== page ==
Selecting a mutual fund to invest in can be quite a complicated a nerve-wracking process. There are literally hundreds of different funds out there – each of which has a different focus, a different way of investing, and different amounts of risk. Let’s take a look at what you need to know to select a mutual fund.
Before you start the process of choosing the right mutual fund, you must know what mutual funds is. Mutual funds are companies that collect money from different people and collectively buy a group of stocks and/or bonds on behalf of their investors. Even the name “mutual fund” makes it easy to understand that it is not just you, but many people who are investing money. Mutual funds have the advantage of spreading your risk around to multiple companies – if the stock of one company that is owned by the fund crashes, you don’t loose your entire investment.
Here are a few essential tips that will help you select a mutual fund that is right for you.
Your first step is to decide how much money you can afford to invest in mutual funds. The amount of money you invest will determine which funds you can invest in to start out. Most funds have minimum investments to get started. A popular fund company, Vanguard, has a minimum investment of between $2,500 and $3,000 for each fund you want to invest in. This can be lower for IRA accounts. Don’t invest more in mutual funds than you are willing to risk. You can loose money investing in mutual funds, and you don’t ever want to put all of your money in any single investment – even one that is already a little diversified like a mutual fund.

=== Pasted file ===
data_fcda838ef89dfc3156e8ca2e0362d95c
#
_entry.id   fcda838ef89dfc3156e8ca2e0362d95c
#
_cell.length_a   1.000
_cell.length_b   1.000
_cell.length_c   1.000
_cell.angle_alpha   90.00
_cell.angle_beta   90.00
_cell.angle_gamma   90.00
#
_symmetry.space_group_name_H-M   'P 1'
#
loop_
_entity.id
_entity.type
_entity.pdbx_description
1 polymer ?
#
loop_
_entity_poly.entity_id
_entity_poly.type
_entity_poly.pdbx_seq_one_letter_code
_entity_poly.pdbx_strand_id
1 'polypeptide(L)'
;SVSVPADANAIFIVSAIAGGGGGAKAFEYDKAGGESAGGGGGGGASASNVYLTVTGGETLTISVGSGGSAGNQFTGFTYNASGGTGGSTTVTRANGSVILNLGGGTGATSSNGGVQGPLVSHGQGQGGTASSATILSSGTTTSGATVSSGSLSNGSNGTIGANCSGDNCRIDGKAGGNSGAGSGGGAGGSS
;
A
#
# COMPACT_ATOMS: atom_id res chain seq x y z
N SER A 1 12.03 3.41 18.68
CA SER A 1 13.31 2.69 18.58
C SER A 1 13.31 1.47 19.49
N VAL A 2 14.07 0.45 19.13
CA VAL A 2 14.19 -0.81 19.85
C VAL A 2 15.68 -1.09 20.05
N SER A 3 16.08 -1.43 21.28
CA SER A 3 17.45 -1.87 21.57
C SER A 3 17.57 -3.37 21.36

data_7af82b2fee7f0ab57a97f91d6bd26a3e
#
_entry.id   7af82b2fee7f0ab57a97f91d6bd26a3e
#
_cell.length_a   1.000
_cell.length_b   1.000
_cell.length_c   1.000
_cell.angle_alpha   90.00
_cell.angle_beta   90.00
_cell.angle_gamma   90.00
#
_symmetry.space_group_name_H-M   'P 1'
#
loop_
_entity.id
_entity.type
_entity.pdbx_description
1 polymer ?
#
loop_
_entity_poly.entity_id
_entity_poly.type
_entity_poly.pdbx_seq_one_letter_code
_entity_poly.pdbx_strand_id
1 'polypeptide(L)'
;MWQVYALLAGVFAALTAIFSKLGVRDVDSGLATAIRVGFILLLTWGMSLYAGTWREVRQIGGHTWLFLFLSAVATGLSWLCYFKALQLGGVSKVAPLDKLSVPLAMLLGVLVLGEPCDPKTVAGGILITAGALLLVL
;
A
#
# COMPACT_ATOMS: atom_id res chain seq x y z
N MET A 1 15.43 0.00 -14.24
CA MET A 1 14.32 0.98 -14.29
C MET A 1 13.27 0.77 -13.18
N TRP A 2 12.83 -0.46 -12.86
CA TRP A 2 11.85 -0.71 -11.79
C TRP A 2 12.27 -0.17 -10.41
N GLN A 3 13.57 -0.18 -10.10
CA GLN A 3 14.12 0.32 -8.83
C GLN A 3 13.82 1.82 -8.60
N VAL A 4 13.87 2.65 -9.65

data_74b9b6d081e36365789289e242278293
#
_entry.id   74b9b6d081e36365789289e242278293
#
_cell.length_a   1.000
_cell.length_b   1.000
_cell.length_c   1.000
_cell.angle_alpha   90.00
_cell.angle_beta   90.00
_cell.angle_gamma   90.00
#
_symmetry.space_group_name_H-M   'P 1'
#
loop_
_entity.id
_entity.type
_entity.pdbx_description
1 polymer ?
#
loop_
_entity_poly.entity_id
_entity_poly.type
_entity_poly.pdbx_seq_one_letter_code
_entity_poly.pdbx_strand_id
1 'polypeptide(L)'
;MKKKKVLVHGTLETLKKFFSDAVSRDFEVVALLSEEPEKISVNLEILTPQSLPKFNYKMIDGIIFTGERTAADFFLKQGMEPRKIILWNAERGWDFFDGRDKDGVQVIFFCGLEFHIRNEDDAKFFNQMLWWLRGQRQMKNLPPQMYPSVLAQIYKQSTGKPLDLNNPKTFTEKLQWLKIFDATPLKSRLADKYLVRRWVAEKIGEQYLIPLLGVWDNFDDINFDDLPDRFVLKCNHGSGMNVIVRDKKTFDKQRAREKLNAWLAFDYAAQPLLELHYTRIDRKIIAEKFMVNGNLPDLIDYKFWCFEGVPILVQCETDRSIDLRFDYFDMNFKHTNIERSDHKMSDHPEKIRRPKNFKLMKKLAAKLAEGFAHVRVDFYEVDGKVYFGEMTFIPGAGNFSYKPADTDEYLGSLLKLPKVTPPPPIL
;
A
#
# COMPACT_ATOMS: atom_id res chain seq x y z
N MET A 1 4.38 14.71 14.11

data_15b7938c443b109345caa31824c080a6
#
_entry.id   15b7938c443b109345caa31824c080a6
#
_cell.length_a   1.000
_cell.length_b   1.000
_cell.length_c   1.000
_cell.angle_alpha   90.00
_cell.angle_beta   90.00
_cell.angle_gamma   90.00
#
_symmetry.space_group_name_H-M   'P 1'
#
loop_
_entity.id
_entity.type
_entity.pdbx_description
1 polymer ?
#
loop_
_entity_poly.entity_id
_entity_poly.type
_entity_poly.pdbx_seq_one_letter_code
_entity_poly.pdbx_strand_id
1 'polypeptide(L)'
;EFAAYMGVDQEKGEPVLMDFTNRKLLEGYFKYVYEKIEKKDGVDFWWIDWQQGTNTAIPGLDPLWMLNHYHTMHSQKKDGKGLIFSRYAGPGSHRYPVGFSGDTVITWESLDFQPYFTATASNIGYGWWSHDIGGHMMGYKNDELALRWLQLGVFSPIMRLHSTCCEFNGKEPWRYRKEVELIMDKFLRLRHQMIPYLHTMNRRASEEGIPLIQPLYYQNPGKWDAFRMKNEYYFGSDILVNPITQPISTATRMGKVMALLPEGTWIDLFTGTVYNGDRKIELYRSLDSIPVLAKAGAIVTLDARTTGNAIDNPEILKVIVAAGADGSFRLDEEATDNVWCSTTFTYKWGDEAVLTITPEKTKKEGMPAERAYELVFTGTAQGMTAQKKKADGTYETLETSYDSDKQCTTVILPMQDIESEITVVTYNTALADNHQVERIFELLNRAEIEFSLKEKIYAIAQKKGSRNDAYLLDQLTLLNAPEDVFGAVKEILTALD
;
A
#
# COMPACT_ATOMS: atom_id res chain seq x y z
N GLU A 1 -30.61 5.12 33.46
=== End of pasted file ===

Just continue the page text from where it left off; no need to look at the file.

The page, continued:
The next thing to decide is the number of mutual funds you want to invest in. If you are going to invest in more than one mutual fund to start out with, you should consider two or more funds that have a different investment focus. Don’t buy in to three funds that are all in the health care industry. Spread your investment around.
Decide how much risk you are willing to take. More risk can lead to greater returns, but you can also loose more. Stock oriented mutual funds are generally going to have more risk than bond funds – but this is not always the case (high yield corporate bonds can be quite risky). Do some basic research about the performance history of the fund? Has it done well compared to other similar funds? Who’s managing it, and does that person have a good track record?
It’s also important to know what sort of stocks and bonds a mutual fund is buying – because that’s really what you are buying when you buy shares in the fund.
Look in to fees and costs. Mutual funds almost always have a manager (even an index fund). This means they have employees that need to be paid. They often advertise – which is another expense. These expenses are ultimately paid by you, the investor. Fees for mutual funds can quickly eat in to profits. Be sure to know how much the managers need (usually as an annual percent of your investment) to run the fund. Take a look at reputable sites like Morningstar.com for a wealth of information about thousands of funds.